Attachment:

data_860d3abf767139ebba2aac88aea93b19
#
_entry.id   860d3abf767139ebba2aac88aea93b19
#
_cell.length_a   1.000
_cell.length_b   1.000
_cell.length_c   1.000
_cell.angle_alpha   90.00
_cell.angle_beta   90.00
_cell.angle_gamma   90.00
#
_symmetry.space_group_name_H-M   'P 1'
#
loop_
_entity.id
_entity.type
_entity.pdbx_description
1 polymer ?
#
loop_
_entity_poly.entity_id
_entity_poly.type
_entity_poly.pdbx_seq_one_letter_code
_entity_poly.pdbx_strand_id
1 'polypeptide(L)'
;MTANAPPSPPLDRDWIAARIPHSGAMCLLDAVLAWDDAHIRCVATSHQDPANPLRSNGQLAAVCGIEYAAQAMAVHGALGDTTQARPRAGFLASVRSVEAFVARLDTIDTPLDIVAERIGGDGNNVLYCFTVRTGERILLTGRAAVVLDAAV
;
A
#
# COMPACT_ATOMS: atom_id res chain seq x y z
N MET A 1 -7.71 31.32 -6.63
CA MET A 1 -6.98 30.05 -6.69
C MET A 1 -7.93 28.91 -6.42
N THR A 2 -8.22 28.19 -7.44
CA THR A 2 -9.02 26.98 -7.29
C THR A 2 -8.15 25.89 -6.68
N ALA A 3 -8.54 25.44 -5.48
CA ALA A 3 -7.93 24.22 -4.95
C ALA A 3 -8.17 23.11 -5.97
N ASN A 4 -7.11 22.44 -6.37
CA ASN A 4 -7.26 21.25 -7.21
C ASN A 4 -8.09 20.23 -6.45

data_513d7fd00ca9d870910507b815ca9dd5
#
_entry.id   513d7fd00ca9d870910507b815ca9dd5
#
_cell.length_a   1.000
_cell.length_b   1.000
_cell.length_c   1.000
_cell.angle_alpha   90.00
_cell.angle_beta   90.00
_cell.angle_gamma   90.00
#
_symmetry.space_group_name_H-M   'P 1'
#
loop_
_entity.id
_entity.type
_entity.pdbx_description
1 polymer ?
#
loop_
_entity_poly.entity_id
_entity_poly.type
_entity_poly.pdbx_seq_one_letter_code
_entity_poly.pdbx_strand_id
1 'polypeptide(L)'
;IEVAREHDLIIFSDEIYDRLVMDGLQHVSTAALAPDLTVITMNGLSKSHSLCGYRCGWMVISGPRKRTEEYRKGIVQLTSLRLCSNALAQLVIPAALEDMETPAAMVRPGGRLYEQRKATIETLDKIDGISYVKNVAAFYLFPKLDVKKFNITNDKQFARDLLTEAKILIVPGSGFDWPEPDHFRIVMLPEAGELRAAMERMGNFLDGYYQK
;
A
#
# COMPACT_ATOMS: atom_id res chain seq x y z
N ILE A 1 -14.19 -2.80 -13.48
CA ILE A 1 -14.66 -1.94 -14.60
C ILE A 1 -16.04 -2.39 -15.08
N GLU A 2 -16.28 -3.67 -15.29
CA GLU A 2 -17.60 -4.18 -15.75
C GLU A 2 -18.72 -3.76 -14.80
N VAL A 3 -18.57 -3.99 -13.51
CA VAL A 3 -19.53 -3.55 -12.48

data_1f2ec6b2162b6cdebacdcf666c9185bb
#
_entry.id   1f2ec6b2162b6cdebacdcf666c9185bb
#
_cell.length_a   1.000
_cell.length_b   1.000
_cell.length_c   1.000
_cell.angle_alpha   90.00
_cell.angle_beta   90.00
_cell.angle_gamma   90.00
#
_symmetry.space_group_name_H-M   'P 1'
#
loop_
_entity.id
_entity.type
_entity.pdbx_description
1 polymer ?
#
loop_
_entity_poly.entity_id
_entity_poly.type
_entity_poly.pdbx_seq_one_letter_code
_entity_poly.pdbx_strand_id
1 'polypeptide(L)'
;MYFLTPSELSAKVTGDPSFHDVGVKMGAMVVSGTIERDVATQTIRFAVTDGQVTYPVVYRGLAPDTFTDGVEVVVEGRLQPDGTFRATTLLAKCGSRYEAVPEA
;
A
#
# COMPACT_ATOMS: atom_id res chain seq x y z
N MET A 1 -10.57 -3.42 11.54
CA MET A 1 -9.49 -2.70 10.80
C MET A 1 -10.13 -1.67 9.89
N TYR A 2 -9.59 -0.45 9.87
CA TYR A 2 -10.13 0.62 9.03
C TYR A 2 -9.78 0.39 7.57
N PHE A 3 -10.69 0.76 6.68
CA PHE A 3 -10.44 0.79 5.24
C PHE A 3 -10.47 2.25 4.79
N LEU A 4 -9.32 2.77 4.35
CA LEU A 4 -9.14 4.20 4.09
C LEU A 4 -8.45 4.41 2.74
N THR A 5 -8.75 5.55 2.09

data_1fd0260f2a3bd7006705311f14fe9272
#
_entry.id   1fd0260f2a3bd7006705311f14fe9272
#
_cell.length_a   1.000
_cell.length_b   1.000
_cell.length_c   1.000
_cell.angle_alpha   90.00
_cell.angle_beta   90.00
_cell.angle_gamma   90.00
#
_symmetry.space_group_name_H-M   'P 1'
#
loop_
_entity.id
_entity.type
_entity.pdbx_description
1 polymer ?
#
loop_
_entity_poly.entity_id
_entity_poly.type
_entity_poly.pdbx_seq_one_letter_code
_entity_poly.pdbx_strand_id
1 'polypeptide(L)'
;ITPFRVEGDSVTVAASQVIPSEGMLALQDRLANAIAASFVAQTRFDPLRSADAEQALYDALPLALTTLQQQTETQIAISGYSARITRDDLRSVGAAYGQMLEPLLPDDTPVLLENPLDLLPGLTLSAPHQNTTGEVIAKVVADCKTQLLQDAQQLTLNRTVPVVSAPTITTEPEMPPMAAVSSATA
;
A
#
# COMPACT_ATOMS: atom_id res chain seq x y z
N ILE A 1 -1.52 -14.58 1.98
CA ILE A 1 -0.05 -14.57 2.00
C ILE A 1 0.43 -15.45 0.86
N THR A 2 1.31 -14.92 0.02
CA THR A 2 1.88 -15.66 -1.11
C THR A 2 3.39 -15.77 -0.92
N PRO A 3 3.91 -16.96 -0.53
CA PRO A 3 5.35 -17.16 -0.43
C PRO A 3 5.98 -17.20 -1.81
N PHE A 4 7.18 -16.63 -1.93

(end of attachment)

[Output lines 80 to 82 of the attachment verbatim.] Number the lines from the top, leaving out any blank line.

CA VAL A 3 -19.53 -3.55 -12.48

data_1f2ec6b2162b6cdebacdcf666c9185bb
#